There you can sort by reach or engagement rate. Most Facebook experts recommend not getting too focused on reach. What matters is the engagement rate. Try to see if there are any similarities between the posts that have gotten the most engagement. Conversely, check which posts have gotten the worst engagement rates. See any trends there? You might want to publish fewer posts like that.

Once you know which posts do best, apply that knowledge:

  • Reshare the posts that got the highest engagement (particularly at a different time than when you first published them).
  • Create more posts like them.

Want to know how your posts’ engagement rates compare to industry leaders? Check out this chart from eMarketer:


And here’s the average engagement rates for different types of posts, from Locowise’s Facebook Growth And Engagement: 2015 Year In Review:


Those are good starting points for benchmarking. But wouldn’t it be great if you could see how your competitors’ Facebook pages were faring? You can.

Just use Facebook’s “Pages to Watch”. You’ll need to have 100 likes for your page to get this to work, but after that, just go to the Facebook Insights Overview > Posts and then click on the “Top Posts from Pages You Watch” link. You’ll be able to add any site you want from there – up to 100 pages at a time. Then you can track what they post and how those posts perform.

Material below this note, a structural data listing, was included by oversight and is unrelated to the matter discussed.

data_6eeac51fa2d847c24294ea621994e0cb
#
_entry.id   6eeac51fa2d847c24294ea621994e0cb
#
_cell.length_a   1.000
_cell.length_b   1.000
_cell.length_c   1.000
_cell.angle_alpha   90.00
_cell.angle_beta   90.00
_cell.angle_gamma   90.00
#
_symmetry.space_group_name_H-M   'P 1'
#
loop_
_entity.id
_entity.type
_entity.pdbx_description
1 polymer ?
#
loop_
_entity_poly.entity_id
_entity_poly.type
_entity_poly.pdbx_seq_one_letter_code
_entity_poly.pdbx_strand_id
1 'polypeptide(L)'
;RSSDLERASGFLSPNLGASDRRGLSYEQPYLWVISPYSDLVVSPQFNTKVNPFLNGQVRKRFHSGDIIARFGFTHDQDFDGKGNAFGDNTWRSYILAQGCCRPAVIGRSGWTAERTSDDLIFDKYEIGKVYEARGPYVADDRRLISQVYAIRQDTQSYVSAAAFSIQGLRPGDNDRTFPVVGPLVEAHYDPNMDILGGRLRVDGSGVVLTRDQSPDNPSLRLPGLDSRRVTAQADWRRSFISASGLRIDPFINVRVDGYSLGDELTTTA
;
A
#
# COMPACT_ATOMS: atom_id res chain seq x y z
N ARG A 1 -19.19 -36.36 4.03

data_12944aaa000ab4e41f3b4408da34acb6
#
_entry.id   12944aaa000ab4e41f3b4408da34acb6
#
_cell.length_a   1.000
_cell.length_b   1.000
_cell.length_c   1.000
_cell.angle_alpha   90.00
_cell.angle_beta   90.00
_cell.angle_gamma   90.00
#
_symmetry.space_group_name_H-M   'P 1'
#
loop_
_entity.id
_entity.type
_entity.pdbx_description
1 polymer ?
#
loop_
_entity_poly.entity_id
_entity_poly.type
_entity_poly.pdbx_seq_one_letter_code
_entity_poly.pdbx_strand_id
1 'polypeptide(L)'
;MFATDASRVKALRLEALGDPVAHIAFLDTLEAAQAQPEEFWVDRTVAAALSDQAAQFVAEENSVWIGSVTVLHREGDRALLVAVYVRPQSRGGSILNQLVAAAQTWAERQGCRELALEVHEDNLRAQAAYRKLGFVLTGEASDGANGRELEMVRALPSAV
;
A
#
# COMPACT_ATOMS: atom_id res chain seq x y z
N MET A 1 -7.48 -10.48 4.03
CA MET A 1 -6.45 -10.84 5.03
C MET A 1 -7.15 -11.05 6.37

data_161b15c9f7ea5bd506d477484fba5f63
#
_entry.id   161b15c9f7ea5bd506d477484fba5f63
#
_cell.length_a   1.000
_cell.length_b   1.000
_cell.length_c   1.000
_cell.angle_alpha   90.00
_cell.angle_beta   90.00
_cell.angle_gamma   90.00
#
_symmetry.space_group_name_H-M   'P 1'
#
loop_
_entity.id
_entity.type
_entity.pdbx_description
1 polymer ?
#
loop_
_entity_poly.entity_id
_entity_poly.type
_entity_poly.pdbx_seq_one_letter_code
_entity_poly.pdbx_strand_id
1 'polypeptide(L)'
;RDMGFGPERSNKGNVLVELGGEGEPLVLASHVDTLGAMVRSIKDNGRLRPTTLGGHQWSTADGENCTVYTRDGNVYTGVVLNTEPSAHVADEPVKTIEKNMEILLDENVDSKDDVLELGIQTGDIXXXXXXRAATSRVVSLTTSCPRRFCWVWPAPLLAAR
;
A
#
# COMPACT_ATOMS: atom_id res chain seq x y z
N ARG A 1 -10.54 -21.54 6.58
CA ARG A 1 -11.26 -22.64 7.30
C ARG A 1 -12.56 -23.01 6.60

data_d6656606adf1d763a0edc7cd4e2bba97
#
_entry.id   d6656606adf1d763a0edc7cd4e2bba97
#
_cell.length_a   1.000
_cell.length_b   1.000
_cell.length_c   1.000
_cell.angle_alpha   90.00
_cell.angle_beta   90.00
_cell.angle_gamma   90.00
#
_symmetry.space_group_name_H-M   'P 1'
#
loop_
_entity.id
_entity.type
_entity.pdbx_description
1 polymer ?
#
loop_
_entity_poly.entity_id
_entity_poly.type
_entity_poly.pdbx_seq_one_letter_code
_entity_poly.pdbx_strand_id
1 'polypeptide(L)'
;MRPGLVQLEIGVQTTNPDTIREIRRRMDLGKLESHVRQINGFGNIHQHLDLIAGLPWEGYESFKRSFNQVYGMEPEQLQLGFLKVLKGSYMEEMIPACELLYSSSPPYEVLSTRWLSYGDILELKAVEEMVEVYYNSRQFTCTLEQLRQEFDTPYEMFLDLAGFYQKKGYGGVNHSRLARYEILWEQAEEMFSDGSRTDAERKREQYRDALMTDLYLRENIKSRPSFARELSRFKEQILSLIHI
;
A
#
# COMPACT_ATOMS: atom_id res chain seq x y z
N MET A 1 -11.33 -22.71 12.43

Bonus: There’s another way to get more mileage out of your competitors’ Facebook pages. It’s to get your page listed as a Similar Page. Here’s what the Similar Pages feature looks like:


To get your page included in these rosters, go to Settings > General > Similar Page Suggestions and then check the box.


And there you go. Facebook is still offering free ways to build your audience… if you know where to find them.

2) Check your Audience Insights, then use the Audience Optimization tool to create content better targeted for them.

Facebook has more analytics data available than just what’s in the straight up Insights area. It’s also got an analytics section dedicated to studying your audience. They’ve just hidden in it in the advertising data. One snag, though: You’ll need at least 1,000 likes to have enough data to do this analysis.